Why does Palmer emphasize the events in Lexington, failing to mention the confrontation in Concord? Perhaps he wanted to spread news that portrayed the colonists as victims in order to garner sympathy for the cause of rebellion? Certainly this was popular strategy of the patriotic colonial press, perfected in broadsheets such as "A List of the Names of the Provincials who were Killed and Wounded in the late Engagement with His Majesty's Troops at Concord, &c." 

Or perhaps there is a simpler explanation. The letter was written at 10 o'clock, only one half-hour after the skirmish at Concord's North Bridge. Not enough time had passed for witnesses of the second phase of the Battle of Lexington and Concord to reach Watertown. The encounter between Lexington's militia under Capt. John Parker and the force of 700 or so Regular Army soldiers sent out from Boston was much earlier, at around 4:30 a.m. Palmer has spoken to witnesses of the destruction at Lexington and fears that more unprovoked attacks are to come from the second brigade he has learned is on its way from Boston. His letter spreads the news of unfolding events, the outcome of which he does not yet know.

When you visit the Museum to view the Lexington Alarm letter, don't miss "Sowing the Seeds of Liberty: Lexington and the American Revolution." In the exhibition, you'll find a map that traces how a group of riders spread the alarm throughout eastern Massachusetts. The adventures of some of these riders, such as Paul Revere, William Dawes, and Samuel Prescott, are the stuff of legend. However, countless men rode through the night of April 18 and into the morning of April 19, 1775, to let the countryside know of the unfolding events. Colonial leaders who opposed the Crown, anticipating a move by the British Army, had set a communication network in place. Towns had prepared systems using bells, drums and gunshots to call militia units to gather at specified locations. Throughout April 19th, militias from 23 Massachusetts towns fought in the battles, and many more towns were alerted.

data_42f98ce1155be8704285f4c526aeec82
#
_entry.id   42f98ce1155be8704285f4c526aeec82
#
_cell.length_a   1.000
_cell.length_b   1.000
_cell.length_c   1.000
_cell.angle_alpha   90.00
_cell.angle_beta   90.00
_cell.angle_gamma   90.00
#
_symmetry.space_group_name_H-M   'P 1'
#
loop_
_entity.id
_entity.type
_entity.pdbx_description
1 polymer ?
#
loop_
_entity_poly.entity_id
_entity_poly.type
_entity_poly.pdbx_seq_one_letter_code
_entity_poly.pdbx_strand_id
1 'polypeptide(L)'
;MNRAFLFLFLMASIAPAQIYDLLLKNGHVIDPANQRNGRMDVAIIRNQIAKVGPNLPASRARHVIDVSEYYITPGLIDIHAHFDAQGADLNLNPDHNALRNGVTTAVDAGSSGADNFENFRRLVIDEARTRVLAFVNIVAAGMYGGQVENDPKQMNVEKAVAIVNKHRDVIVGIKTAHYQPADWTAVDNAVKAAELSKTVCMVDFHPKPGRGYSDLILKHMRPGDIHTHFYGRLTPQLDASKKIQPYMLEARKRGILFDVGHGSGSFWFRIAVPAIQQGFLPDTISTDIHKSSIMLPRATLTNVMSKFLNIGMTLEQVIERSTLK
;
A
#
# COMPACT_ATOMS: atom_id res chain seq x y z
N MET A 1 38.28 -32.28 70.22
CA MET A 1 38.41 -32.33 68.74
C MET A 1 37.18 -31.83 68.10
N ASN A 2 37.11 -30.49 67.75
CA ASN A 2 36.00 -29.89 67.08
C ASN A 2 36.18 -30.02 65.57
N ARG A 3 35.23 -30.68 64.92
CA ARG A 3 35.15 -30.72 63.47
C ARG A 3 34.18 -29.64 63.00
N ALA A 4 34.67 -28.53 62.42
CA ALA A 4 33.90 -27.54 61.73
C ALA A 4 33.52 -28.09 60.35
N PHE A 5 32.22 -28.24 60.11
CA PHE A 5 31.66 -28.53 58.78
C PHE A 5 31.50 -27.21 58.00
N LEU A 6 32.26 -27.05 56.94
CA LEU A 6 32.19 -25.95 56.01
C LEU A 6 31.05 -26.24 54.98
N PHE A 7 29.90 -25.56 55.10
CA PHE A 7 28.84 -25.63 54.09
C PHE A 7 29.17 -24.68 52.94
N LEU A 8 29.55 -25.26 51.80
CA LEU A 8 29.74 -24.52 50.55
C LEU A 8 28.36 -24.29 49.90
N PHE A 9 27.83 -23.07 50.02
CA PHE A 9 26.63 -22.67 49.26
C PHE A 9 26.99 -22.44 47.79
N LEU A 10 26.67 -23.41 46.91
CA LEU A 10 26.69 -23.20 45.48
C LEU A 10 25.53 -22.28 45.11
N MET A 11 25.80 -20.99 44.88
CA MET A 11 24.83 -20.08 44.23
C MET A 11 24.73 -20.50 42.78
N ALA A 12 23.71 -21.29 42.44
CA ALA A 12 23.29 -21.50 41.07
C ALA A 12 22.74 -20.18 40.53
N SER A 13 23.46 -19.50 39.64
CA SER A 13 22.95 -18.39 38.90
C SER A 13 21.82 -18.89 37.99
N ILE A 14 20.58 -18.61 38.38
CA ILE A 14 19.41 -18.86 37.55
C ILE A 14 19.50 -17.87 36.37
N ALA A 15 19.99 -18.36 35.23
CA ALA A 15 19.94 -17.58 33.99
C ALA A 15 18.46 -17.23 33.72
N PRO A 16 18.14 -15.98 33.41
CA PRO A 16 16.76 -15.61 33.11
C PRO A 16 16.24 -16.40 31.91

Those curious about how the people of Lexington experienced the beginning of the American Revolution, mark your calendars and and join us for our "Sowing the Seeds of Liberty" gallery talks. We'll be offering two this year, both on Saturday, April 14. Join us at 11 a.m. and 2 p.m. for these free programs that explore of life in this small community where ordinary people took extraordinary actions and shaped history as a result.

For more information about visiting the Museum, call 781-861-6559 or see our website, www.nationalheritagemuseum.org.

Photo credits

Lexington Alarm Letter, 1775. Daniel Tyler. Brooklyn, Connecticut, Scottish Rite Masonic Museum & Library, # A95/011/1.

 


Let's Go Shopping!

Shopping cart in gallery view two A long-time staff favorite, a toy shopping cart in our current exhibition Curators' Choice: Favorites from the Collection, is attracting visitors’ attention.

This charming toy is a child-sized cart (about 20” high) decorated inside and out with a colorful collage of the kinds of groceries that could have been found in a 1950s supermarket.  Made by the Gong Bell Manufacturing Company of East Hampton, Connecticut, the cart, like many of this maker’s products, incorporated a bell in its wheels.  As the cart rolled, bells in the wheels clattered and rang.  In fact, the original owner, who donated the object to the museum, recalled that this cart made an “incredible racket” when she and her brother played with it.  We tested the cart in the museum storage area and confirmed that it is very noisy indeed!

Founded in 1866, the business that became the Gong Bell Manufacturing Company started making toys a few years later.  A collector’s website shows many examples of the company’s products and notes that in 1921, a Gong Bell toy telephone proved to be one of the most popular toys on the market at the time.  Toys with bells in many shapes and sizes soon followed.  The museum’s cart, purchased in Connecticut around 1953, is just one example of the many kinds of push, pull and ride toys the company made.  In spite of this variety of offerings, less than ten years after this cart was made, Gong Bell went into bankruptcy. Collectors suggest that the emergence of plastic toys in the late 1950s made it hard for the Gong Bell Company, with its metal and wood products, to compete.